I would like to focus my oral history project on the life history of an individual within the Egham community. My goal is to interview someone from one of the local churches or the pastor. The topic would center around the individuals life, focusing on a particular aspect depending on the individual, and the historical changes that have taken place throughout their lifetime. I have chosen to focus on this area because of the importance of capturing these individual stories and experiences while it is still possible. Life history interviews hold great significance for public oral history because it provides a personal experience and understanding of events beyond what we can learn solely from books.
I’m growing increasingly anxious about conducting my first ever Oral History interview. In fact, my feelings are best described as apprehension and fear. There is so much to prepare, consider and remember.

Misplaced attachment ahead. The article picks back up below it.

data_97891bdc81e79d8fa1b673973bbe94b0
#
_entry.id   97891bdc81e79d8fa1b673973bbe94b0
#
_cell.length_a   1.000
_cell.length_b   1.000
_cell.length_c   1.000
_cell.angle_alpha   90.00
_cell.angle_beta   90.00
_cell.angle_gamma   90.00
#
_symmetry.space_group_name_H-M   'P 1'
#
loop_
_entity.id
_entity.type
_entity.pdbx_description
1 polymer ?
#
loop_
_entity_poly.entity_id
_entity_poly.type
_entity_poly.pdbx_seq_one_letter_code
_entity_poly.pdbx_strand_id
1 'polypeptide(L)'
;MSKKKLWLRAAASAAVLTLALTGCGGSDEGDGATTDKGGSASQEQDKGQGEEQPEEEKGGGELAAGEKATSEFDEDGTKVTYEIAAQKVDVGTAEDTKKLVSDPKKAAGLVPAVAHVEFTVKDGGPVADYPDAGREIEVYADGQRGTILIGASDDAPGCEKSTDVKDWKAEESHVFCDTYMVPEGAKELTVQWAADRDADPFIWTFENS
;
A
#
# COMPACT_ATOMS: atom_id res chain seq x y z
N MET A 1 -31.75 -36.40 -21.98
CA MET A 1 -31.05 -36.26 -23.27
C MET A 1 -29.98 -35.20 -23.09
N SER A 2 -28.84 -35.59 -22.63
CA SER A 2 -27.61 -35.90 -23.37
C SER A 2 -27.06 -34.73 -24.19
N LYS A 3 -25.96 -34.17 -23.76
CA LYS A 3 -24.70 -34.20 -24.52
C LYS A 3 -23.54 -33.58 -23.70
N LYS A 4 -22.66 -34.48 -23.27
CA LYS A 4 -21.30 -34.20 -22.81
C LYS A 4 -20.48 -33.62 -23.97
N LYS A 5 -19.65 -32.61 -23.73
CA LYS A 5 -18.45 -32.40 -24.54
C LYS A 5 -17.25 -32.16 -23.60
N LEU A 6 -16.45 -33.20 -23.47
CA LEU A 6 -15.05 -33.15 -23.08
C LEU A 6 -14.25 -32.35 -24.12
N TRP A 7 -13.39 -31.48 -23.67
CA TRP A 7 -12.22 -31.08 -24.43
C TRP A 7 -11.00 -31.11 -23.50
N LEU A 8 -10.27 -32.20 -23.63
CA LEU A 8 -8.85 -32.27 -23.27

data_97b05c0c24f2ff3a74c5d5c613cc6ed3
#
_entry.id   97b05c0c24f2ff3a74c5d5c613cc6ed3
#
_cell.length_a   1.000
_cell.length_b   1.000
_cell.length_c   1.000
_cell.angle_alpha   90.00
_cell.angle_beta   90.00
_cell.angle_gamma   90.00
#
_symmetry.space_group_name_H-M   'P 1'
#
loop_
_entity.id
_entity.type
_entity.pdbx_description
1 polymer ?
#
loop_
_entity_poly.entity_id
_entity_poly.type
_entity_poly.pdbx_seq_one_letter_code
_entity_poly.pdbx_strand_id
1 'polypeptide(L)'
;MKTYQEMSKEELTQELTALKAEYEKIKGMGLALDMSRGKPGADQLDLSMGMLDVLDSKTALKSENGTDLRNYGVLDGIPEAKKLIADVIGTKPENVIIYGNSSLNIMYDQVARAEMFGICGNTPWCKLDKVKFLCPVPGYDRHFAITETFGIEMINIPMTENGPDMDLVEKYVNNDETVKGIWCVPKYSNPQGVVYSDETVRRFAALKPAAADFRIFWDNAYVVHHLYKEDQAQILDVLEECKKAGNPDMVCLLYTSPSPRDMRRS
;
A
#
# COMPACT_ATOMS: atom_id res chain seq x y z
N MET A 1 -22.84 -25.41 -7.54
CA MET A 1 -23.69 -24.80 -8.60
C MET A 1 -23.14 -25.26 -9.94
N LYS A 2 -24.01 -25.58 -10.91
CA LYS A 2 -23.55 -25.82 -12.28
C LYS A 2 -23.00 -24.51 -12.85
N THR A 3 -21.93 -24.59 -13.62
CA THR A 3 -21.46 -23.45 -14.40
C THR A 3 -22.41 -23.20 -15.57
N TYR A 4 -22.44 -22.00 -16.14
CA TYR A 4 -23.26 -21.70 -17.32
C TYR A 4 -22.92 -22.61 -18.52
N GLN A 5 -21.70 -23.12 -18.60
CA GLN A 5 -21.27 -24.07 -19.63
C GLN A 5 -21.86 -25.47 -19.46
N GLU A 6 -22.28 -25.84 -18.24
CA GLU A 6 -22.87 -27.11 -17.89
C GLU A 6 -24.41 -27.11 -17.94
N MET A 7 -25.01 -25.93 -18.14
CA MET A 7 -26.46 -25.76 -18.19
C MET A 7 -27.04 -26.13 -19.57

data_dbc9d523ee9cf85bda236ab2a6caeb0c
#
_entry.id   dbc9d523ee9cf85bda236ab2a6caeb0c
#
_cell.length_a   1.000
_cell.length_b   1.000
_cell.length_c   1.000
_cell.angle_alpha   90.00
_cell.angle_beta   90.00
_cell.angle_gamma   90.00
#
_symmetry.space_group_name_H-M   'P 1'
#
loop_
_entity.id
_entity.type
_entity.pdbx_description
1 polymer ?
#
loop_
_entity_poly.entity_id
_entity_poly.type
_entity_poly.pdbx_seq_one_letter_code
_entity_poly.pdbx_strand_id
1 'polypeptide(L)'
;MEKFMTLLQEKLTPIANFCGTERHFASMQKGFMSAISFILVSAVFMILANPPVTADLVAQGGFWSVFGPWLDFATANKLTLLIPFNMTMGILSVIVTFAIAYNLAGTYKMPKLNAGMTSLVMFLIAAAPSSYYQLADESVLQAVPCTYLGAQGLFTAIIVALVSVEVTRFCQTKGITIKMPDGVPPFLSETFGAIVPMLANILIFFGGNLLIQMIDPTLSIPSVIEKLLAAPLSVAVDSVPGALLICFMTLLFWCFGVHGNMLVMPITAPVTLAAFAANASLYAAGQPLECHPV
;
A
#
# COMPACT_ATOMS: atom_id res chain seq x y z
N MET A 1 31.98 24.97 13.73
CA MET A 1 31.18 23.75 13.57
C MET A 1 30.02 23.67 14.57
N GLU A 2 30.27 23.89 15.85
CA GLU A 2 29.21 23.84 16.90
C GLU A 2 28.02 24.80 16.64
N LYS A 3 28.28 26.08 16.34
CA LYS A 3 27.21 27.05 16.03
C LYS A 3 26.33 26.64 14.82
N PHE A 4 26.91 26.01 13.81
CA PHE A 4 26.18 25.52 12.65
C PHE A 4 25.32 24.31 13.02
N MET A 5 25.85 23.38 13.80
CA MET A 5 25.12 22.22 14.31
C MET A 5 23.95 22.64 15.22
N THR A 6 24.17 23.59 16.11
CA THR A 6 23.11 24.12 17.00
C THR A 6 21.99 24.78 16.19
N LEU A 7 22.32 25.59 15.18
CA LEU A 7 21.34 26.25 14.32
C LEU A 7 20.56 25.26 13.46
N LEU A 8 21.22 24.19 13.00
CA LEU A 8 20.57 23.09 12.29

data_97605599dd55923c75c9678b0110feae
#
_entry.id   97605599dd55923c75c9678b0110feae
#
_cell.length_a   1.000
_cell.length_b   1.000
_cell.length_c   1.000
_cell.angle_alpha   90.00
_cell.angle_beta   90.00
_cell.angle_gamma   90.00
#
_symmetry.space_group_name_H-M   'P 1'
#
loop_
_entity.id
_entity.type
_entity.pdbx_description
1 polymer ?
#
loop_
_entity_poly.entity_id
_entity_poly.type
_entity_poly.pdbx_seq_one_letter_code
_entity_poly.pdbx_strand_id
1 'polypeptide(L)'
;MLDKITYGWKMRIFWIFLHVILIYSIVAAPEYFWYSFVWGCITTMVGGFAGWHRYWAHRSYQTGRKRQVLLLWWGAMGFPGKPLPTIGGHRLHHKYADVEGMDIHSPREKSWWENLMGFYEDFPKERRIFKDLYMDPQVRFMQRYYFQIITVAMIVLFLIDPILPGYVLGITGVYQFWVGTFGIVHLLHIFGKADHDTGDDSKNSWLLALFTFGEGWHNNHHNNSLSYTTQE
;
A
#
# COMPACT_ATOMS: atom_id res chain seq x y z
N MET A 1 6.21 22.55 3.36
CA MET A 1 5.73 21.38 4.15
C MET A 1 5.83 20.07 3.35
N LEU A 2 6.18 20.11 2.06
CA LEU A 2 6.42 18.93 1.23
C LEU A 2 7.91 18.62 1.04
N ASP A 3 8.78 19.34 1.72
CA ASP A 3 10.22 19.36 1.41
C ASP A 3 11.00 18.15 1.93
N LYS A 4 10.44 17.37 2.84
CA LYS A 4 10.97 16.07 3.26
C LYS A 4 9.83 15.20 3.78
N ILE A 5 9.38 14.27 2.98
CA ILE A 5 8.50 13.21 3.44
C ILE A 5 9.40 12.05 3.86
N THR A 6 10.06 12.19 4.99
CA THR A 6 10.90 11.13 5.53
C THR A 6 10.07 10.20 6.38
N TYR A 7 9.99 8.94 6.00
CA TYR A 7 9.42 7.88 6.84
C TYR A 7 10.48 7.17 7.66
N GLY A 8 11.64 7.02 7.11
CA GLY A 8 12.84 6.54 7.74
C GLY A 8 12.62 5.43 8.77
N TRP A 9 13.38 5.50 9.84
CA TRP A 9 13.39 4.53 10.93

I’m concerned that language might be a problem. My interviewee has warned me that his grasp of English is basic and that he might have some trouble communicating with me. It’s something that is constantly in the back of mind as I prepare my questions. I have been doing some reading about the importance of language to identity and I’m hoping the barrier won’t mark me out as too much of an ‘outsider’. I’m also aware that I am being invited into someone’s home, someone who lives by different cultural norms, and I need to respect those throughout. I do not want to cause offense unwittingly.
From a practical point of view, I’m worried about not being able to use the equipment properly and messing up the recording. I’m not going to dwell on that point. As Henry Ford once said: “Whether you think you can, or you think you can’t – you’re right.”